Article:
Thomas Coleman

Thomas COLEMAN (1602 – 1685) was Alex’s 10th Great Grandfather, one of 2,048  in this generation of the Shaw line.

Thomas Coleman(Coutman) was born about 1602 in Marlboro, Wiltshire, England. His father was also Thomas COLEMAN. He married  Susanna RAULINES on 24 Nov 1623 in Wootton Rivers, Wiltshire, England. Thomas Colman was one of fifty-three men (plus women and children) who shipped at Southampton on 6 April 1635, on the brig “James” and landed at Boston on 3 Jun 1635, William Cooper, Master.   The historian Joshua Coffin says he spelled his name “Coultman.”  The year after Susanna died, he married Mrs. Mary Johnson 11 Jul 1651 in Hampton, NH. He married (3) Margery Fowler about 1655.   Thomas was one of the original Nantucket partners and removed to to the island before 1663 where he died 14 Aug 1685.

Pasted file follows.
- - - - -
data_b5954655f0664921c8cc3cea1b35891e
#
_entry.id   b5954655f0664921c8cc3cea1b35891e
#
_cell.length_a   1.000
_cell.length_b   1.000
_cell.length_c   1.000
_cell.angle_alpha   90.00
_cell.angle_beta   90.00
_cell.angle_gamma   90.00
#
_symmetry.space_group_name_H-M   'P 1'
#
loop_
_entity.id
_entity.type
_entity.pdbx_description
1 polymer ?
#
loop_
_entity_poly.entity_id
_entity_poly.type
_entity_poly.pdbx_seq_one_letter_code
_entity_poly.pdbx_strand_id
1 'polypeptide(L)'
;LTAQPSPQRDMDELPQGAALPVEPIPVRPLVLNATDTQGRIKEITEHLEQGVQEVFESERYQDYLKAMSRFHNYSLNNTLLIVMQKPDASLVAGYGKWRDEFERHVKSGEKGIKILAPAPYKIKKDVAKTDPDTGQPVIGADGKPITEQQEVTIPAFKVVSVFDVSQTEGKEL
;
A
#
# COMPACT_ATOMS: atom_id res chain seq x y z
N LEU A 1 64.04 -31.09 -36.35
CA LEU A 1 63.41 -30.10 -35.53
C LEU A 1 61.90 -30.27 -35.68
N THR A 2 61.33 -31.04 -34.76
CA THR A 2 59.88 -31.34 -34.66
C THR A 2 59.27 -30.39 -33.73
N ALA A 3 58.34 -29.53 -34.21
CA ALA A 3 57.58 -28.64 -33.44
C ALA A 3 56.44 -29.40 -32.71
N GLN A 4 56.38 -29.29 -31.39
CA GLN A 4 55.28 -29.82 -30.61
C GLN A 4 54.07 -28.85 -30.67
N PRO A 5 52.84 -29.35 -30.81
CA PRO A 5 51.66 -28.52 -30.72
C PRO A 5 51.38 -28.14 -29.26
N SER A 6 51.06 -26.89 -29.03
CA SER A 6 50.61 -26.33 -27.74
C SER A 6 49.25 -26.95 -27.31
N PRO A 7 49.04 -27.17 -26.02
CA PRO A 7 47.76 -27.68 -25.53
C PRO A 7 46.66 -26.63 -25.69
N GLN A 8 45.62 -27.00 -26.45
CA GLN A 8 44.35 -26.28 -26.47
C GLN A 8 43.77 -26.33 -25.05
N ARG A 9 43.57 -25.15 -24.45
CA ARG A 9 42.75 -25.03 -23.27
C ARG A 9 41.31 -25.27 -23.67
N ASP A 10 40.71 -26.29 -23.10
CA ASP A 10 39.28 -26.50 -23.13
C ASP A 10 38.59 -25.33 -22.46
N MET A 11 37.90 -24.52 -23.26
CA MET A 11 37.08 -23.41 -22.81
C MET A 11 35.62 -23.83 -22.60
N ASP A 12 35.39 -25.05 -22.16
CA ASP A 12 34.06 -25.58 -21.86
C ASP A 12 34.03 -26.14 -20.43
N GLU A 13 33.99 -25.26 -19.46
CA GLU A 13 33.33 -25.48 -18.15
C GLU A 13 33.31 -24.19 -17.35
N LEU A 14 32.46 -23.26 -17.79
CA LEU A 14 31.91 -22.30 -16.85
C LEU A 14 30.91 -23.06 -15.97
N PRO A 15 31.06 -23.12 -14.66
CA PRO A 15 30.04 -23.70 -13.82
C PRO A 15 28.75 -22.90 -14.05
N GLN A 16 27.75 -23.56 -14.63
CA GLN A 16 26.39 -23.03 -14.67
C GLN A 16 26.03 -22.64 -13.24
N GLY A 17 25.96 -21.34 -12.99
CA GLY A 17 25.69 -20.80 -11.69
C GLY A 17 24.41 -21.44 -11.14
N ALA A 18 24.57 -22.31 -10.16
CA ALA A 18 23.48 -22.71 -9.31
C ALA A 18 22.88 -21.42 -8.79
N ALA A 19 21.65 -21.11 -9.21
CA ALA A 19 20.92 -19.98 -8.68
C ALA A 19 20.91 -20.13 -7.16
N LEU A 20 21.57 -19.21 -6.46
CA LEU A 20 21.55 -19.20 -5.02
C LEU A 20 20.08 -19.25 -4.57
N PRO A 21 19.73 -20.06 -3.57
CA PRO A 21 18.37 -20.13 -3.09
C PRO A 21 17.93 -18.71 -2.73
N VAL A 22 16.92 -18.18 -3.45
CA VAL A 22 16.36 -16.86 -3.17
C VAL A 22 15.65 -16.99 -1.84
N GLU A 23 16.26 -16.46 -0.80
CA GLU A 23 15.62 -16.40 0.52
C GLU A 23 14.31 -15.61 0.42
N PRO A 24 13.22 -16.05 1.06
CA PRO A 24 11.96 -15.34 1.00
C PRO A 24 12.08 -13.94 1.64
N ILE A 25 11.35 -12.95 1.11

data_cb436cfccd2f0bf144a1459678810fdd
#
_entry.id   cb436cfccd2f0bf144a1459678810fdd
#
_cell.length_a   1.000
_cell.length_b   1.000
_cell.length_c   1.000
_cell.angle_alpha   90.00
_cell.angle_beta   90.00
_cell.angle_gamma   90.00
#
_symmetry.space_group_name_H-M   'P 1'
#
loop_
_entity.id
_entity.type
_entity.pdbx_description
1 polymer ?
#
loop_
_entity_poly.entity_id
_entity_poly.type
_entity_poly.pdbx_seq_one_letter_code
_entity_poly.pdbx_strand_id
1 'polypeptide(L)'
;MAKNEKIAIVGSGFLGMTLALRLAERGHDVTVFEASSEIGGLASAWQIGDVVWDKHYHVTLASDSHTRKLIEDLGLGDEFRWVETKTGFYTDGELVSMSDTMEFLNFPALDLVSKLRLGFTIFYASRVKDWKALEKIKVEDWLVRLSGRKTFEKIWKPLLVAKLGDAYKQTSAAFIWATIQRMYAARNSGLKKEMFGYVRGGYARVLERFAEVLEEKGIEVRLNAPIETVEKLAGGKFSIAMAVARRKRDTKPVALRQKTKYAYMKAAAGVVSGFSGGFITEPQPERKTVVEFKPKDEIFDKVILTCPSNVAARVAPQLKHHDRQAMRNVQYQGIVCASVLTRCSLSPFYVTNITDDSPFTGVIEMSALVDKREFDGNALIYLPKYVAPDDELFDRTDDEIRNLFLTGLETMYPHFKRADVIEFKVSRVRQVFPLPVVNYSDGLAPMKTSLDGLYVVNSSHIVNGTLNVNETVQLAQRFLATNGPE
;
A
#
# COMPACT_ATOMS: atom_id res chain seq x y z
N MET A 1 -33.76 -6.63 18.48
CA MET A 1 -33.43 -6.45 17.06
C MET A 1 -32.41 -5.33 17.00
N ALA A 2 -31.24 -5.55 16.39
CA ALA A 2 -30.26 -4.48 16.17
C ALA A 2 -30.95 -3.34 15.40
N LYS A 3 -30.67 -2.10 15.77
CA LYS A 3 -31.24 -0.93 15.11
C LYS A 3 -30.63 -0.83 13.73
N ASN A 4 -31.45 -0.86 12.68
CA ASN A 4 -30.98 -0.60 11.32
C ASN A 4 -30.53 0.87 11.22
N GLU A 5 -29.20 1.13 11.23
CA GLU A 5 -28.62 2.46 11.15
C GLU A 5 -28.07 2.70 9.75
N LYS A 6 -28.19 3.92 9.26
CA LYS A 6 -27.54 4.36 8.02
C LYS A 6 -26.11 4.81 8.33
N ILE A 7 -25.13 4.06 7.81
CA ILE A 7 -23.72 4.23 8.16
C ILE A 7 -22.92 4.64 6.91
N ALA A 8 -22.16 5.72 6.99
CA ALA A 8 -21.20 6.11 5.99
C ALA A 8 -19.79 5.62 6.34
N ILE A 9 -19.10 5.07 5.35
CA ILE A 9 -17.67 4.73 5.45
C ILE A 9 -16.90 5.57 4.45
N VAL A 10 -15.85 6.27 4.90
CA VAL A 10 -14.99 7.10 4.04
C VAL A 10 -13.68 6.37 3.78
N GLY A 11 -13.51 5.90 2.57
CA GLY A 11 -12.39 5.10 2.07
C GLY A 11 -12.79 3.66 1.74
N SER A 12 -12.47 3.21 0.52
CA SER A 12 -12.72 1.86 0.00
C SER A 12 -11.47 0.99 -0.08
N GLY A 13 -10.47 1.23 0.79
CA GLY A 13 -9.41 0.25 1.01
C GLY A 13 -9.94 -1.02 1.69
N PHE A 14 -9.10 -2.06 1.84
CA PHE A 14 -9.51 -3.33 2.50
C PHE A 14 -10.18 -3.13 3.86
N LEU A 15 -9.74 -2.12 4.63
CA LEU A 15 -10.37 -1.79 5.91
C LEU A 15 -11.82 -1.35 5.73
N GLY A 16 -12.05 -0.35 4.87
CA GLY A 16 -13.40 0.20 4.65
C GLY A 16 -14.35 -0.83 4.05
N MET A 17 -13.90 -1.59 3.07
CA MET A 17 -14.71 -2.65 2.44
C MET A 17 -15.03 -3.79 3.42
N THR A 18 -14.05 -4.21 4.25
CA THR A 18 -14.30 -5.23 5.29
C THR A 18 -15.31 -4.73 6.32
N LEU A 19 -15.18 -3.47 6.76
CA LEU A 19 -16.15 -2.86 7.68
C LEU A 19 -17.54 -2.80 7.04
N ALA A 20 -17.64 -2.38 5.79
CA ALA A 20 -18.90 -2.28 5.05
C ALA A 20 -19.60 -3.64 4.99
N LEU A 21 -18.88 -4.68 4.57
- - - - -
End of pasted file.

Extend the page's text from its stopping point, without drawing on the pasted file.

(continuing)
Susanna Raulines was born 14 Apr 1605 in Wiltshire, England.  Susanna died  17 Nov 1650 in Newbury, Mass.

Mary [__?__] married Edmund Johnson about 1638 in England. After Edmund died 30 Jan 1663, she married Thomas COLMAN.

Margery Fowler was born 25 May 1615 in Marlborough, Wiltshire, England.  Her parents were Philip Fowler and Mary Winsley. She first married 28 July 1633 at St. Mary’s, Marlborough, Wiltshire, England, to Christopher Osgood. She and Christopher immigrated on 6 May 1635 to Massachusetts; on board The Mary & John. After Christopher died, in 1651 she married Thomas Rowell. Margery and Thomas moved in 1652 to Ipswich, Mass and in 1658 to Andover, Mass. After Thomas died, she married Thomas COLMAN. She was the widow of Thomas Rowell of Andover, who had been widowed of first Christopher Osgood of Andover. After Thomas died, she married Thomas Osborne.  Margery died 20 Nov 1701 in Andover, Essex, Mass. at age 86 years, 5 months and 26 days.

Children of Thomas and Sussana

Name Born Married Departed
1. Dorothy Coleman 19  Dec 1624,
Marlboro, Wiltshire, England